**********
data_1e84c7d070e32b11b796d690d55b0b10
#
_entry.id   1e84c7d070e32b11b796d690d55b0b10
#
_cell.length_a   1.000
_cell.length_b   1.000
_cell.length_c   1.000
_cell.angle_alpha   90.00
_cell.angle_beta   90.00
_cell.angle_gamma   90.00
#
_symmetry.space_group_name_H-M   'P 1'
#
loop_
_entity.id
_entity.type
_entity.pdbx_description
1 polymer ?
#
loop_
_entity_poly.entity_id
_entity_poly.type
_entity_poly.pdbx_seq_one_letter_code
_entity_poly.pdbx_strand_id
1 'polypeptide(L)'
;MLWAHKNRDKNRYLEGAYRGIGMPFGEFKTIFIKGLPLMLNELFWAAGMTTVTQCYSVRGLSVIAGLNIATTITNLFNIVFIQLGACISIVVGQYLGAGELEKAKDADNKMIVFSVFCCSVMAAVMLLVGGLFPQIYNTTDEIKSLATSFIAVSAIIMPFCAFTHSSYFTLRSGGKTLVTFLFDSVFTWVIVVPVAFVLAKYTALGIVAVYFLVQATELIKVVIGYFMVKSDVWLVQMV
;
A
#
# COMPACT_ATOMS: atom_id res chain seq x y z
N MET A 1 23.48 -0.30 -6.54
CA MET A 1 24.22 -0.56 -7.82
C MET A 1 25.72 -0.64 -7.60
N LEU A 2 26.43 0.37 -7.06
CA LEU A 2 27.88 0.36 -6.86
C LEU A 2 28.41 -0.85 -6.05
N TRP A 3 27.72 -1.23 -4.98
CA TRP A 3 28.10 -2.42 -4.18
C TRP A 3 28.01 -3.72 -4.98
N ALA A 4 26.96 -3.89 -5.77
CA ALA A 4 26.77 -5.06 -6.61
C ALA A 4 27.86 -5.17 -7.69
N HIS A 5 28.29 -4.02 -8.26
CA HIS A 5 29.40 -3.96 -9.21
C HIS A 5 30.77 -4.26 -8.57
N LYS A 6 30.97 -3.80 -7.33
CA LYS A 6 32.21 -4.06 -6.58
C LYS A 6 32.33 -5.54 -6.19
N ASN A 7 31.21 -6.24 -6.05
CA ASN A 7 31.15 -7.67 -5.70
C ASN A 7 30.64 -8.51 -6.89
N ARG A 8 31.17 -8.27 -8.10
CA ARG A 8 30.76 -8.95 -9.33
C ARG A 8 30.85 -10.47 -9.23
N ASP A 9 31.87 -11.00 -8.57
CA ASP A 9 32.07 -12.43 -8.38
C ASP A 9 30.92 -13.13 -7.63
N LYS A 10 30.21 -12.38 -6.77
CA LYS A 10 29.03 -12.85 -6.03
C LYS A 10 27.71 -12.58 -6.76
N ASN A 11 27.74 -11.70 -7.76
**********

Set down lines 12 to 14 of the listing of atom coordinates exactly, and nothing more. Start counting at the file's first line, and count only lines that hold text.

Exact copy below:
_symmetry.space_group_name_H-M   'P 1'
#
loop_